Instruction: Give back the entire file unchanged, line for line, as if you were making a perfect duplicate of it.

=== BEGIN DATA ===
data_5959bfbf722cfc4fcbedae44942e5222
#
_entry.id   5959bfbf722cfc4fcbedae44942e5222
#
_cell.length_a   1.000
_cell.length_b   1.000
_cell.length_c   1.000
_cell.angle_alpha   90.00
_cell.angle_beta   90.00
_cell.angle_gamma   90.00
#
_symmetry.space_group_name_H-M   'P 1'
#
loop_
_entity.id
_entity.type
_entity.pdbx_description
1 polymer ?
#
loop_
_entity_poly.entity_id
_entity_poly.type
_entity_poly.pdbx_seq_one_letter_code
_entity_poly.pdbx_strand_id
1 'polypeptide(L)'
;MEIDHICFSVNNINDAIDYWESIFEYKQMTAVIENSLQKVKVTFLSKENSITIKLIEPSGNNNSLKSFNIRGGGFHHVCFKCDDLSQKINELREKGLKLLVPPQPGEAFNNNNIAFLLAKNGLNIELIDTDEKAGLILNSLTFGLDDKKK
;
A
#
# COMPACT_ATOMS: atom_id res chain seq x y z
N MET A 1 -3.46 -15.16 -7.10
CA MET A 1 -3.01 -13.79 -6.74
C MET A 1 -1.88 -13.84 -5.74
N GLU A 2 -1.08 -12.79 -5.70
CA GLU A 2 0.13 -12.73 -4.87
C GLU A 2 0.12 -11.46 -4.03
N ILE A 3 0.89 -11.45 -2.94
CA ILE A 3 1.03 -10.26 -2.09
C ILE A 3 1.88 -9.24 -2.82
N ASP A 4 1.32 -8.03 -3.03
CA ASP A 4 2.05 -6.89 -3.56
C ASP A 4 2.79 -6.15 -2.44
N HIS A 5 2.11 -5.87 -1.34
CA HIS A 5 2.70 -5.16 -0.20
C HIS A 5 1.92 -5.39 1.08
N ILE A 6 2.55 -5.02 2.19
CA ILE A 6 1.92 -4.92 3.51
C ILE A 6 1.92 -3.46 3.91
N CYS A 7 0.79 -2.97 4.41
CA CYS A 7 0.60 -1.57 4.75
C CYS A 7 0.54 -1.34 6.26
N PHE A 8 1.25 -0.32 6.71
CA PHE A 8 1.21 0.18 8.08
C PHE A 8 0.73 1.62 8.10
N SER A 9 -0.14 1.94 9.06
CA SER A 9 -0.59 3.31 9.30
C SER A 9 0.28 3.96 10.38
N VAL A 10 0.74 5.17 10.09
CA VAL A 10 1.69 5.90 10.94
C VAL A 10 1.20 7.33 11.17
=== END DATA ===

data_5959bfbf722cfc4fcbedae44942e5222
#
_entry.id   5959bfbf722cfc4fcbedae44942e5222
#
_cell.length_a   1.000
_cell.length_b   1.000
_cell.length_c   1.000
_cell.angle_alpha   90.00
_cell.angle_beta   90.00
_cell.angle_gamma   90.00
#
_symmetry.space_group_name_H-M   'P 1'
#
loop_
_entity.id
_entity.type
_entity.pdbx_description
1 polymer ?
#
loop_
_entity_poly.entity_id
_entity_poly.type
_entity_poly.pdbx_seq_one_letter_code
_entity_poly.pdbx_strand_id
1 'polypeptide(L)'
;MEIDHICFSVNNINDAIDYWESIFEYKQMTAVIENSLQKVKVTFLSKENSITIKLIEPSGNNNSLKSFNIRGGGFHHVCFKCDDLSQKINELREKGLKLLVPPQPGEAFNNNNIAFLLAKNGLNIELIDTDEKAGLILNSLTFGLDDKKK
;
A
#
# COMPACT_ATOMS: atom_id res chain seq x y z
N MET A 1 -3.46 -15.16 -7.10
CA MET A 1 -3.01 -13.79 -6.74
C MET A 1 -1.88 -13.84 -5.74
N GLU A 2 -1.08 -12.79 -5.70
CA GLU A 2 0.13 -12.73 -4.87
C GLU A 2 0.12 -11.46 -4.03
N ILE A 3 0.89 -11.45 -2.94
CA ILE A 3 1.03 -10.26 -2.09
C ILE A 3 1.88 -9.24 -2.82
N ASP A 4 1.32 -8.03 -3.03
CA ASP A 4 2.05 -6.89 -3.56
C ASP A 4 2.79 -6.15 -2.44
N HIS A 5 2.11 -5.87 -1.34
CA HIS A 5 2.70 -5.16 -0.20
C HIS A 5 1.92 -5.39 1.08
N ILE A 6 2.55 -5.02 2.19
CA ILE A 6 1.92 -4.92 3.51
C ILE A 6 1.92 -3.46 3.91
N CYS A 7 0.79 -2.97 4.41
CA CYS A 7 0.60 -1.57 4.75
C CYS A 7 0.54 -1.34 6.26
N PHE A 8 1.25 -0.32 6.71
CA PHE A 8 1.21 0.18 8.08
C PHE A 8 0.73 1.62 8.10
N SER A 9 -0.14 1.94 9.06
CA SER A 9 -0.59 3.31 9.30
C SER A 9 0.28 3.96 10.38
N VAL A 10 0.74 5.17 10.09
CA VAL A 10 1.69 5.90 10.94
C VAL A 10 1.20 7.33 11.17